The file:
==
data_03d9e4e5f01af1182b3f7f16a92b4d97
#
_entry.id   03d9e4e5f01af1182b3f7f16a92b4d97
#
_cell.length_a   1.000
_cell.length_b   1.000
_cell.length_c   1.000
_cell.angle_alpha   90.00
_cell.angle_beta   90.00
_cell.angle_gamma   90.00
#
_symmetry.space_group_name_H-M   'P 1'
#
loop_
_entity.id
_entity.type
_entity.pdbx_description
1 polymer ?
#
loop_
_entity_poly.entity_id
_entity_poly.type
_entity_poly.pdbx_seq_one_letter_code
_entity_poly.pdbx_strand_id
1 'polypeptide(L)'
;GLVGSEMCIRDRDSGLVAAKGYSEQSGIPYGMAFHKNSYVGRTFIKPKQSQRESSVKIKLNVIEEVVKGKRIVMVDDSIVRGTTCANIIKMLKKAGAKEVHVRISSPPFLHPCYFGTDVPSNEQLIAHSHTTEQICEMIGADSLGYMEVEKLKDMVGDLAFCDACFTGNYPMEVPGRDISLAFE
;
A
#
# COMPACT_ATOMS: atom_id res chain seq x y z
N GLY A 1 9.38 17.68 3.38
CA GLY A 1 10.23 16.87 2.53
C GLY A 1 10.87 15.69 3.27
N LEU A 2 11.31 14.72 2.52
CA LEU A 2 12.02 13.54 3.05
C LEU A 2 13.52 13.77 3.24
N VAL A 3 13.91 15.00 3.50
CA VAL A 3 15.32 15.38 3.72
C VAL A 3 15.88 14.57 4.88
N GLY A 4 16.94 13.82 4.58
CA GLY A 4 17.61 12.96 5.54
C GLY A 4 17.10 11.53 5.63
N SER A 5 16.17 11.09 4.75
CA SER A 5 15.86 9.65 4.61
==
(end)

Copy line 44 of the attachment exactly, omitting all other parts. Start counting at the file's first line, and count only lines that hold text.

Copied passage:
CA SER A 5 15.86 9.65 4.61